Tom Swarbrick 10pm - 1am
Former Pentagon Chief denounces Donald Trump for 'dividing' America
4 June 2020, 11:26
Former Pentagon chief James Mattis has accused Donald Trump of "abusing his power" after protesters were tear gassed so the President could take a photo outside a church.
Cities across the US have seen hundreds of thousands of activists take to the streets in protest against the death of George Floyd, a black man who died in Minneapolis after a white police officer knelt on his neck.
While a large proportion of protests have remained peaceful, some cities have broken out into violent riots.
But Mr Mattis said these "small number of lawbreakers" should not mean police and the US army are told to use force against citizens who are lawfully demonstrating.
He added: "When I joined the military, some 50 years ago, I swore an oath to support and defend the Constitution.
"Never did I dream that troops taking that same oath would be ordered under any circumstance to violate the Constitutional rights of their fellow citizens -much less to provide a bizarre photo op for the elected commander-in-chief, with military leadership standing alongside."
His comments came after peaceful protesters were targeted with rubber bullets and tear gas outside the White House, so Trump could hold a photo op at the nearby St John's Church.
He faced a barrage of criticism for the stunt, not least from the church's bishop and a number of politicians from the Republican party.
Mattis' sharpest form of criticism came when he compared past conflicts to the present situation in America.
"Instructions given by the military departments to our troops before the Normandy invasion reminded soldiers that 'The Nazi slogan for destroying us…was 'Divide and Conquer," he said.
"Our American answer is 'In Union there is Strength.' We must summon that unity to surmount this crisis -confident that we are better than our politics."
He then added: "Donald Trump is the first president in my lifetime who does not try to unite the American people - does not even pretend to try. Instead he tries to divide us. We are witnessing the consequences of three years of this deliberate effort."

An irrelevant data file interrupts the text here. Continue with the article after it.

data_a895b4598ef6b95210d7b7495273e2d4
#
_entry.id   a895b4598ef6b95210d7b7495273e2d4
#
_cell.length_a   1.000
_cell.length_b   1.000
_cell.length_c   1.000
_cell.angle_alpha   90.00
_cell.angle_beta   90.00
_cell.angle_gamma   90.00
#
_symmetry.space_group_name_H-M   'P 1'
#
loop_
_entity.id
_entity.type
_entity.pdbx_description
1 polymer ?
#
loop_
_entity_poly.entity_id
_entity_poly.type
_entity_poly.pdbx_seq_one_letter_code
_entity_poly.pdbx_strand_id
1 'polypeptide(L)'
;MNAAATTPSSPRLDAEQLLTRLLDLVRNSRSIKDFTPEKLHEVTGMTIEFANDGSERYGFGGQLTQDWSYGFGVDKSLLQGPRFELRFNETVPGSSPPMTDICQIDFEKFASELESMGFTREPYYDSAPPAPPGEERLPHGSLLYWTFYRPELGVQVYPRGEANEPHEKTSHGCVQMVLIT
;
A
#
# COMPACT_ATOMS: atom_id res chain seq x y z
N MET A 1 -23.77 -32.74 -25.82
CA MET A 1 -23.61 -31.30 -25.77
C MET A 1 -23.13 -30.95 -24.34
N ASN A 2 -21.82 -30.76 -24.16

Donald Trump responded to the letter on Twitter, calling Mattis "The world's most overrated General", and added: "Probably the only thing Barack Obama & I have in common is that we both had the honor of firing Jim Mattis".
Mr Mattis had resigned from his position in December 2018 after disagreeing with Trump's decision to pull US forces out of Syria.
Trump has repeatedly been accused of fanning the flames of racial tensions and doing little to quell the unrest, and at one point threatened "when the looting starts the shooting starts" on Twitter, in a tweet the social media platform later censored for "glorifying violence".
In a speech on Monday, Trump also ordered State Governers to use the National Guard and the US military to quell unrest in cities where protests have erupted.
...His primary strength was not military, but rather personal public relations. I gave him a new life, things to do, and battles to win, but he seldom “brought home the bacon”. I didn’t like his “leadership” style or much else about him, and many others agree. Glad he is gone!— Donald J. Trump (@realDonaldTrump) June 4, 2020
Defence Secretary Mark Esper was with Trump during the controversial picture opportunity, but has since said he had "no idea" where he was going or that force had been used on protesters.
Esper has since defied Trump's order for troops on US streets, putting his job on the line.
Speaking to reporters on Wednesday he said: “I say this not only as secretary of defence, but also as a former soldier, and a former member of the national guard, the option to use active-duty forces in a law enforcement role should only be used as a matter of last resort, and only in the most urgent and dire of situations.
“We are not in one of those situations now. I do not support invoking the Insurrection Act.